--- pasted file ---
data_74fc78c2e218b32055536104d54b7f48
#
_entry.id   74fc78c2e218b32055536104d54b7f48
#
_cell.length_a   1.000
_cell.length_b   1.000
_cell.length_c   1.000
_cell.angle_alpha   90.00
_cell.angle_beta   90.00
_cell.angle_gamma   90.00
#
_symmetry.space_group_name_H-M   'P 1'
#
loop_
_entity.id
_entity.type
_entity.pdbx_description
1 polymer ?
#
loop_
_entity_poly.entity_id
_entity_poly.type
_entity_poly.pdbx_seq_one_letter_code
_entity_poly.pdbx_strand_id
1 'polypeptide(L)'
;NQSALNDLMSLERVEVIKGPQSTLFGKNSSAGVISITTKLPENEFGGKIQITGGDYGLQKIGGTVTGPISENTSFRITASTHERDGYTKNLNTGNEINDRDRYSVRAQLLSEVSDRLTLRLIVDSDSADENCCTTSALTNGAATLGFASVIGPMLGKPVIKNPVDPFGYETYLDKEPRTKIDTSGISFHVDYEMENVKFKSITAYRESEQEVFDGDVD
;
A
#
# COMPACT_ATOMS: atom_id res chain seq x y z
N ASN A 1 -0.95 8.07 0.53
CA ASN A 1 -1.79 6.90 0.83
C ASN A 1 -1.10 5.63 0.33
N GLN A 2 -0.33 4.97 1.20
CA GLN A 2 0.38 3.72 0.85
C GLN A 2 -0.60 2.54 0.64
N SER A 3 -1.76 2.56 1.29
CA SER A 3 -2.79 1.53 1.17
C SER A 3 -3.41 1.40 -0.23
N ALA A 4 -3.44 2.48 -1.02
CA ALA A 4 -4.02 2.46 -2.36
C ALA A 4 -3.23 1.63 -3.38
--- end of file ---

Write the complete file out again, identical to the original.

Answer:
data_74fc78c2e218b32055536104d54b7f48
#
_entry.id   74fc78c2e218b32055536104d54b7f48
#
_cell.length_a   1.000
_cell.length_b   1.000
_cell.length_c   1.000
_cell.angle_alpha   90.00
_cell.angle_beta   90.00
_cell.angle_gamma   90.00
#
_symmetry.space_group_name_H-M   'P 1'
#
loop_
_entity.id
_entity.type
_entity.pdbx_description
1 polymer ?
#
loop_
_entity_poly.entity_id
_entity_poly.type
_entity_poly.pdbx_seq_one_letter_code
_entity_poly.pdbx_strand_id
1 'polypeptide(L)'
;NQSALNDLMSLERVEVIKGPQSTLFGKNSSAGVISITTKLPENEFGGKIQITGGDYGLQKIGGTVTGPISENTSFRITASTHERDGYTKNLNTGNEINDRDRYSVRAQLLSEVSDRLTLRLIVDSDSADENCCTTSALTNGAATLGFASVIGPMLGKPVIKNPVDPFGYETYLDKEPRTKIDTSGISFHVDYEMENVKFKSITAYRESEQEVFDGDVD
;
A
#
# COMPACT_ATOMS: atom_id res chain seq x y z
N ASN A 1 -0.95 8.07 0.53
CA ASN A 1 -1.79 6.90 0.83
C ASN A 1 -1.10 5.63 0.33
N GLN A 2 -0.33 4.97 1.20
CA GLN A 2 0.38 3.72 0.85
C GLN A 2 -0.60 2.54 0.64
N SER A 3 -1.76 2.56 1.29
CA SER A 3 -2.79 1.53 1.17
C SER A 3 -3.41 1.40 -0.23
N ALA A 4 -3.44 2.48 -1.02
CA ALA A 4 -4.02 2.46 -2.36
C ALA A 4 -3.23 1.63 -3.38